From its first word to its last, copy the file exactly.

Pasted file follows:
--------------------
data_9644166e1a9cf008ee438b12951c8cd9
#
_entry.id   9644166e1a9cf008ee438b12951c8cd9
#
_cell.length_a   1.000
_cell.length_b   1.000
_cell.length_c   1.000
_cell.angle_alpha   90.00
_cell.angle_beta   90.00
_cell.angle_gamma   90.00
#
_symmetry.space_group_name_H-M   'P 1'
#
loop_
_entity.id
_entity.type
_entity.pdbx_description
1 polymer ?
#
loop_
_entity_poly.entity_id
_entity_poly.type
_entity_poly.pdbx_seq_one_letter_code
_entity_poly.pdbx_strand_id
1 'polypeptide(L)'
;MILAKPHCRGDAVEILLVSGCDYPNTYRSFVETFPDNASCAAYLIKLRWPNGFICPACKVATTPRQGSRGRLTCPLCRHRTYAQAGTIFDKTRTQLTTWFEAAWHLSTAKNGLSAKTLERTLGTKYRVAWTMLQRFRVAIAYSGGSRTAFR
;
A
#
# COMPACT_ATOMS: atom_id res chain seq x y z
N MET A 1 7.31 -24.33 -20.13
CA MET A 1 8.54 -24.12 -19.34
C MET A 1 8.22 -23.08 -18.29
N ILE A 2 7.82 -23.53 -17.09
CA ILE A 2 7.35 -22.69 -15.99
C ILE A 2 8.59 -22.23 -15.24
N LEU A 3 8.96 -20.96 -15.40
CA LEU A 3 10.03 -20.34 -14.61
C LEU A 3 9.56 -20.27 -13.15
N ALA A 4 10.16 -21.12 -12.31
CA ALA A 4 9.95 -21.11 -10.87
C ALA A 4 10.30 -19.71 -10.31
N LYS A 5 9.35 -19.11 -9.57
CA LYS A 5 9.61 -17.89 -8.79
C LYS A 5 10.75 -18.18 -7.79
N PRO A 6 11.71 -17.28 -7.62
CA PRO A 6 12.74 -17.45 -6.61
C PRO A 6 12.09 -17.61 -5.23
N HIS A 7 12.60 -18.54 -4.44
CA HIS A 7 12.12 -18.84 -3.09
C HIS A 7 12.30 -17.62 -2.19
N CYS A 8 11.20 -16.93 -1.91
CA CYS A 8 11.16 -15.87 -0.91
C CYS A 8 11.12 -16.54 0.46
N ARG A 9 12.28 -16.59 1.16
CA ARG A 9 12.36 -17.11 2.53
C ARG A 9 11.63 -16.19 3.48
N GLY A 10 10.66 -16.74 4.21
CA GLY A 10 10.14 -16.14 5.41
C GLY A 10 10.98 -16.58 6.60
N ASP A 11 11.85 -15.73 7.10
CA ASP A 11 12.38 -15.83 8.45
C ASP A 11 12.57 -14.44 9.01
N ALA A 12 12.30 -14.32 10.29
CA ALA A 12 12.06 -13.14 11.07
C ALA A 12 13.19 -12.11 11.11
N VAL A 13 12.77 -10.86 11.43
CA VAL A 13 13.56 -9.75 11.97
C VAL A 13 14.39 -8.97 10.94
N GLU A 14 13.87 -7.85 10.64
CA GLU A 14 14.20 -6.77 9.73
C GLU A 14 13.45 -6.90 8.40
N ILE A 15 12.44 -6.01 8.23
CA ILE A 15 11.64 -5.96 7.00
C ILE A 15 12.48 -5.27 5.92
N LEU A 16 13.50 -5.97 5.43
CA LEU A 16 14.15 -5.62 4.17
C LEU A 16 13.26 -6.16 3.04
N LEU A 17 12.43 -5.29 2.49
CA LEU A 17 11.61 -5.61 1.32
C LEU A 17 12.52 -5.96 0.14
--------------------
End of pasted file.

data_9644166e1a9cf008ee438b12951c8cd9
#
_entry.id   9644166e1a9cf008ee438b12951c8cd9
#
_cell.length_a   1.000
_cell.length_b   1.000
_cell.length_c   1.000
_cell.angle_alpha   90.00
_cell.angle_beta   90.00
_cell.angle_gamma   90.00
#
_symmetry.space_group_name_H-M   'P 1'
#
loop_
_entity.id
_entity.type
_entity.pdbx_description
1 polymer ?
#
loop_
_entity_poly.entity_id
_entity_poly.type
_entity_poly.pdbx_seq_one_letter_code
_entity_poly.pdbx_strand_id
1 'polypeptide(L)'
;MILAKPHCRGDAVEILLVSGCDYPNTYRSFVETFPDNASCAAYLIKLRWPNGFICPACKVATTPRQGSRGRLTCPLCRHRTYAQAGTIFDKTRTQLTTWFEAAWHLSTAKNGLSAKTLERTLGTKYRVAWTMLQRFRVAIAYSGGSRTAFR
;
A
#
# COMPACT_ATOMS: atom_id res chain seq x y z
N MET A 1 7.31 -24.33 -20.13
CA MET A 1 8.54 -24.12 -19.34
C MET A 1 8.22 -23.08 -18.29
N ILE A 2 7.82 -23.53 -17.09
CA ILE A 2 7.35 -22.69 -15.99
C ILE A 2 8.59 -22.23 -15.24
N LEU A 3 8.96 -20.96 -15.40
CA LEU A 3 10.03 -20.34 -14.61
C LEU A 3 9.56 -20.27 -13.15
N ALA A 4 10.16 -21.12 -12.31
CA ALA A 4 9.95 -21.11 -10.87
C ALA A 4 10.30 -19.71 -10.31
N LYS A 5 9.35 -19.11 -9.57
CA LYS A 5 9.61 -17.89 -8.79
C LYS A 5 10.75 -18.18 -7.79
N PRO A 6 11.71 -17.28 -7.62
CA PRO A 6 12.74 -17.45 -6.61
C PRO A 6 12.09 -17.61 -5.23
N HIS A 7 12.60 -18.54 -4.44
CA HIS A 7 12.12 -18.84 -3.09
C HIS A 7 12.30 -17.62 -2.19
N CYS A 8 11.20 -16.93 -1.91
CA CYS A 8 11.16 -15.87 -0.91
C CYS A 8 11.12 -16.54 0.46
N ARG A 9 12.28 -16.59 1.16
CA ARG A 9 12.36 -17.11 2.53
C ARG A 9 11.63 -16.19 3.48
N GLY A 10 10.66 -16.74 4.21
CA GLY A 10 10.14 -16.14 5.41
C GLY A 10 10.98 -16.58 6.60
N ASP A 11 11.85 -15.73 7.10
CA ASP A 11 12.38 -15.83 8.45
C ASP A 11 12.57 -14.44 9.01
N ALA A 12 12.30 -14.32 10.29
CA ALA A 12 12.06 -13.14 11.07
C ALA A 12 13.19 -12.11 11.11
N VAL A 13 12.77 -10.86 11.43
CA VAL A 13 13.56 -9.75 11.97
C VAL A 13 14.39 -8.97 10.94
N GLU A 14 13.87 -7.85 10.64
CA GLU A 14 14.20 -6.77 9.73
C GLU A 14 13.45 -6.90 8.40
N ILE A 15 12.44 -6.01 8.23
CA ILE A 15 11.64 -5.96 7.00
C ILE A 15 12.48 -5.27 5.92
N LEU A 16 13.50 -5.97 5.43
CA LEU A 16 14.15 -5.62 4.17
C LEU A 16 13.26 -6.16 3.04
N LEU A 17 12.43 -5.29 2.49
CA LEU A 17 11.61 -5.61 1.32
C LEU A 17 12.52 -5.96 0.14